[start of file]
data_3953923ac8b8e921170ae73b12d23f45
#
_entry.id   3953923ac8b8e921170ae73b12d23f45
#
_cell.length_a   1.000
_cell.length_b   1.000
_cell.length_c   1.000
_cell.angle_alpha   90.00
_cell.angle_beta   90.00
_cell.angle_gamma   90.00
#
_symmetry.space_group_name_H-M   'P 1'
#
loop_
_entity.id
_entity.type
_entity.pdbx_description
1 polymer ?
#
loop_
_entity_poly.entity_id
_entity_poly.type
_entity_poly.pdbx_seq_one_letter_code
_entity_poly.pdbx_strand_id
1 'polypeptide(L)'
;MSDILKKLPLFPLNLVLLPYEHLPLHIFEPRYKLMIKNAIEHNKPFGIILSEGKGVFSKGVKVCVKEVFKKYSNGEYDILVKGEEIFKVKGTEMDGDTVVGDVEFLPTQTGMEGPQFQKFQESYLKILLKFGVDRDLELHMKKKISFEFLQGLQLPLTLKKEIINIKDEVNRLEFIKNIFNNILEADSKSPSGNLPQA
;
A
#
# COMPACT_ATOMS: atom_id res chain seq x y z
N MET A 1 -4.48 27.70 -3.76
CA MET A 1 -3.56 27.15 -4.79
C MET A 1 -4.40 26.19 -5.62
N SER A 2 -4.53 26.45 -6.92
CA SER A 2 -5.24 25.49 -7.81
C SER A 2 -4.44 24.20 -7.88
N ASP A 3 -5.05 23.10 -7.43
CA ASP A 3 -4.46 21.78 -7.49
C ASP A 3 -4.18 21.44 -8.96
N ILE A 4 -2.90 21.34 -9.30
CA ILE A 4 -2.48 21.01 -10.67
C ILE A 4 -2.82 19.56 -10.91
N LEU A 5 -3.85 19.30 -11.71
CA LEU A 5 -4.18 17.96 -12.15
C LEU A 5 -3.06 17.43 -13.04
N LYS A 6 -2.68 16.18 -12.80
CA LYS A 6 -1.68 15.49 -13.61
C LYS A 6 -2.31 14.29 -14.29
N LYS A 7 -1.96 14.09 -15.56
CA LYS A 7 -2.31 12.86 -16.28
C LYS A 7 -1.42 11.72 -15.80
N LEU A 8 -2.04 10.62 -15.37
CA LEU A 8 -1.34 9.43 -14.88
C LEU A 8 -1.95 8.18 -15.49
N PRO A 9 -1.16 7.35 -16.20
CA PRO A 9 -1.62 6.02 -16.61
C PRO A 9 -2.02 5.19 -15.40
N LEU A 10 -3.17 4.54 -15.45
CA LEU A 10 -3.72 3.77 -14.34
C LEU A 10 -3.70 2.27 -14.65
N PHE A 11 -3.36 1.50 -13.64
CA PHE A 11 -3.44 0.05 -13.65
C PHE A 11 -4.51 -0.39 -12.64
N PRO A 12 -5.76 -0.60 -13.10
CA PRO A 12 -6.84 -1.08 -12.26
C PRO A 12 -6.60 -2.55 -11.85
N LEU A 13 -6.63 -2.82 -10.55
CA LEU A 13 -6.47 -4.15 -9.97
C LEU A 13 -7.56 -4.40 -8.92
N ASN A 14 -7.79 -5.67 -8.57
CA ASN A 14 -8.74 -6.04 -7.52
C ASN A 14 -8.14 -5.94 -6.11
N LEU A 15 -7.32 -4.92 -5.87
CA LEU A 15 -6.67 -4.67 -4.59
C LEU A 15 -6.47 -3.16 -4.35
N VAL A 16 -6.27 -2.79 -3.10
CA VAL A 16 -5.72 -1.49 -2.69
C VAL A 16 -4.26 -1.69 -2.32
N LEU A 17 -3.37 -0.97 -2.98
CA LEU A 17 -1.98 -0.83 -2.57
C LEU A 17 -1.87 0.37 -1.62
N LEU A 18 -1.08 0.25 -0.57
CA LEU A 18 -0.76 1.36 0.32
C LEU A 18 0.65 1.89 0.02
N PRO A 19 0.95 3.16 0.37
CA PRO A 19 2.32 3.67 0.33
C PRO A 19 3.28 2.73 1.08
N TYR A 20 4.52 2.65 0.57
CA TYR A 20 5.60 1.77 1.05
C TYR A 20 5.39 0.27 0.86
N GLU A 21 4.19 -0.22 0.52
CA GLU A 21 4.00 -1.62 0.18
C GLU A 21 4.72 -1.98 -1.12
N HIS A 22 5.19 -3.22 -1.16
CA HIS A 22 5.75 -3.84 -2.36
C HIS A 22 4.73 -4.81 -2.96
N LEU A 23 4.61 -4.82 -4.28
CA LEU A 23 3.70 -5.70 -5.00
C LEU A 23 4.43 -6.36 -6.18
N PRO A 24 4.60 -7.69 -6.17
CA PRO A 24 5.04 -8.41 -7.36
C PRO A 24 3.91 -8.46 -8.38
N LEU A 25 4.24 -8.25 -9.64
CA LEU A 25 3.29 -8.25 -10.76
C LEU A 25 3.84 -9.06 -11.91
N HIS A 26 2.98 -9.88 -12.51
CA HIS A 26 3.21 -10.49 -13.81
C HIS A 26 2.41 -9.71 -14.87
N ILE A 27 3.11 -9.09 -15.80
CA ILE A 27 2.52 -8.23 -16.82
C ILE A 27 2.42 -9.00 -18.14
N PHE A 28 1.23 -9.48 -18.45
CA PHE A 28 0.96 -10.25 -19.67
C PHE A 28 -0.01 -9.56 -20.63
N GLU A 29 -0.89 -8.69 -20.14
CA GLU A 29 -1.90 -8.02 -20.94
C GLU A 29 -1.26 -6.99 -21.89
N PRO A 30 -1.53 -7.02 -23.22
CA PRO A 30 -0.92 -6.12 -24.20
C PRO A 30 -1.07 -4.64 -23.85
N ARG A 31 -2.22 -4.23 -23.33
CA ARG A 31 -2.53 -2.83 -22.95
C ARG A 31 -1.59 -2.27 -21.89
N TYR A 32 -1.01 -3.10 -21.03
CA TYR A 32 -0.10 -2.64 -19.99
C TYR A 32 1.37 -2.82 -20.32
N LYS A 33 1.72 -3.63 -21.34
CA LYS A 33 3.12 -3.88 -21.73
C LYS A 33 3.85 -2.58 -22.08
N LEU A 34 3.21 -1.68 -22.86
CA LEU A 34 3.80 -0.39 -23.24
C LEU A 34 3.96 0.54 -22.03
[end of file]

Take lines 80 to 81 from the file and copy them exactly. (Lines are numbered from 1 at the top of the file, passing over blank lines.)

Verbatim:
CA LEU A 17 -1.98 -0.83 -2.57
C LEU A 17 -1.87 0.37 -1.62